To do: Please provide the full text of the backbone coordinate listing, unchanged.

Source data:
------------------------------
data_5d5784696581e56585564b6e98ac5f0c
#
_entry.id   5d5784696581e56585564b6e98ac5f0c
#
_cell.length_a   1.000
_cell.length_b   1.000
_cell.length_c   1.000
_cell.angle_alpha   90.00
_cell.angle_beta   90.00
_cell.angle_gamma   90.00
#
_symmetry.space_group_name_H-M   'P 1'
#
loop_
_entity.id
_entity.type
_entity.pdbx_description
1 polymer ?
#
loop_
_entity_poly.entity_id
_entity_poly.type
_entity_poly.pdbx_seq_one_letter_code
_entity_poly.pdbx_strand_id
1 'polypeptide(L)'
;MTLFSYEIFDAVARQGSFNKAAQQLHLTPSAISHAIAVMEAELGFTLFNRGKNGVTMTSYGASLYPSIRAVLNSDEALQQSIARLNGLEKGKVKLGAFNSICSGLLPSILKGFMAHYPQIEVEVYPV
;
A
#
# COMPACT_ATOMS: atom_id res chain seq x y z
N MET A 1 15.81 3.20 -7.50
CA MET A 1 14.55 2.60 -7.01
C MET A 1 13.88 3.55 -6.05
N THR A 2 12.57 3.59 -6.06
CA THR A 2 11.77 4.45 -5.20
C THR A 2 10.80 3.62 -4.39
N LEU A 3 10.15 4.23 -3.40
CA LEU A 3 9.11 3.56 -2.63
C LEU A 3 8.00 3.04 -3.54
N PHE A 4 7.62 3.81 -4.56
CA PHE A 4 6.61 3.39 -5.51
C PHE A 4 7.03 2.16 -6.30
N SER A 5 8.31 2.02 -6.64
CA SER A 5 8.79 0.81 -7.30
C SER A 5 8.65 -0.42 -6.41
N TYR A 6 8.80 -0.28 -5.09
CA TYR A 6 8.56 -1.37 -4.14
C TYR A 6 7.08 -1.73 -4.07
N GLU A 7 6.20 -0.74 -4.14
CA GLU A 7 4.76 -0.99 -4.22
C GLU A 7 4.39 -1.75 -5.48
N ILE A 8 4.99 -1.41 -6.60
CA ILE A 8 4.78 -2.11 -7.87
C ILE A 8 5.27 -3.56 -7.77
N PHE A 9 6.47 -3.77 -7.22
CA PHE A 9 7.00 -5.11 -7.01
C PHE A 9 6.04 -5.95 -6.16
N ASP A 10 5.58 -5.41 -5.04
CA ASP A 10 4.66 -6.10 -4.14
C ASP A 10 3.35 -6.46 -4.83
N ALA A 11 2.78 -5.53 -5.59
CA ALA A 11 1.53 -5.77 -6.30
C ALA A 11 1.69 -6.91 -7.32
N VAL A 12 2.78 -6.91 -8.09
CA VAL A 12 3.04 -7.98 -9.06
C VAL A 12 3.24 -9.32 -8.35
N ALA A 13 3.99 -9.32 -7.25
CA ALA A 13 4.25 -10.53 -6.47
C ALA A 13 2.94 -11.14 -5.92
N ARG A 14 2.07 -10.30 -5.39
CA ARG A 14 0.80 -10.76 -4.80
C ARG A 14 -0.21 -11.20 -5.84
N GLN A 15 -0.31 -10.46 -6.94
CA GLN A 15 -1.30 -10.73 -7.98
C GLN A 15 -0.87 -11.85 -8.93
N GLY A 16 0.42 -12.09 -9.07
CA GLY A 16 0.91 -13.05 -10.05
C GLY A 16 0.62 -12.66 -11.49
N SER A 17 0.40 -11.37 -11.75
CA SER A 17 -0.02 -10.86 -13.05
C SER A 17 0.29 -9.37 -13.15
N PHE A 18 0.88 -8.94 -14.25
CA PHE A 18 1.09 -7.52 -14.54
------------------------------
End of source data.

data_5d5784696581e56585564b6e98ac5f0c
#
_entry.id   5d5784696581e56585564b6e98ac5f0c
#
_cell.length_a   1.000
_cell.length_b   1.000
_cell.length_c   1.000
_cell.angle_alpha   90.00
_cell.angle_beta   90.00
_cell.angle_gamma   90.00
#
_symmetry.space_group_name_H-M   'P 1'
#
loop_
_entity.id
_entity.type
_entity.pdbx_description
1 polymer ?
#
loop_
_entity_poly.entity_id
_entity_poly.type
_entity_poly.pdbx_seq_one_letter_code
_entity_poly.pdbx_strand_id
1 'polypeptide(L)'
;MTLFSYEIFDAVARQGSFNKAAQQLHLTPSAISHAIAVMEAELGFTLFNRGKNGVTMTSYGASLYPSIRAVLNSDEALQQSIARLNGLEKGKVKLGAFNSICSGLLPSILKGFMAHYPQIEVEVYPV
;
A
#
# COMPACT_ATOMS: atom_id res chain seq x y z
N MET A 1 15.81 3.20 -7.50
CA MET A 1 14.55 2.60 -7.01
C MET A 1 13.88 3.55 -6.05
N THR A 2 12.57 3.59 -6.06
CA THR A 2 11.77 4.45 -5.20
C THR A 2 10.80 3.62 -4.39
N LEU A 3 10.15 4.23 -3.40
CA LEU A 3 9.11 3.56 -2.63
C LEU A 3 8.00 3.04 -3.54
N PHE A 4 7.62 3.81 -4.56
CA PHE A 4 6.61 3.39 -5.51
C PHE A 4 7.03 2.16 -6.30
N SER A 5 8.31 2.02 -6.64
CA SER A 5 8.79 0.81 -7.30
C SER A 5 8.65 -0.42 -6.41
N TYR A 6 8.80 -0.28 -5.09
CA TYR A 6 8.56 -1.37 -4.14
C TYR A 6 7.08 -1.73 -4.07
N GLU A 7 6.20 -0.74 -4.14
CA GLU A 7 4.76 -0.99 -4.22
C GLU A 7 4.39 -1.75 -5.48
N ILE A 8 4.99 -1.41 -6.60
CA ILE A 8 4.78 -2.11 -7.87
C ILE A 8 5.27 -3.56 -7.77
N PHE A 9 6.47 -3.77 -7.22
CA PHE A 9 7.00 -5.11 -7.01
C PHE A 9 6.04 -5.95 -6.16
N ASP A 10 5.58 -5.41 -5.04
CA ASP A 10 4.66 -6.10 -4.14
C ASP A 10 3.35 -6.46 -4.83
N ALA A 11 2.78 -5.53 -5.59
CA ALA A 11 1.53 -5.77 -6.30
C ALA A 11 1.69 -6.91 -7.32
N VAL A 12 2.78 -6.91 -8.09
CA VAL A 12 3.04 -7.98 -9.06
C VAL A 12 3.24 -9.32 -8.35
N ALA A 13 3.99 -9.32 -7.25
CA ALA A 13 4.25 -10.53 -6.47
C ALA A 13 2.94 -11.14 -5.92
N ARG A 14 2.07 -10.30 -5.39
CA ARG A 14 0.80 -10.76 -4.80
C ARG A 14 -0.21 -11.20 -5.84
N GLN A 15 -0.31 -10.46 -6.94
CA GLN A 15 -1.30 -10.73 -7.98
C GLN A 15 -0.87 -11.85 -8.93
N GLY A 16 0.42 -12.09 -9.07
CA GLY A 16 0.91 -13.05 -10.05
C GLY A 16 0.62 -12.66 -11.49
N SER A 17 0.40 -11.37 -11.75
CA SER A 17 -0.02 -10.86 -13.05
C SER A 17 0.29 -9.37 -13.15
N PHE A 18 0.88 -8.94 -14.25
CA PHE A 18 1.09 -7.52 -14.54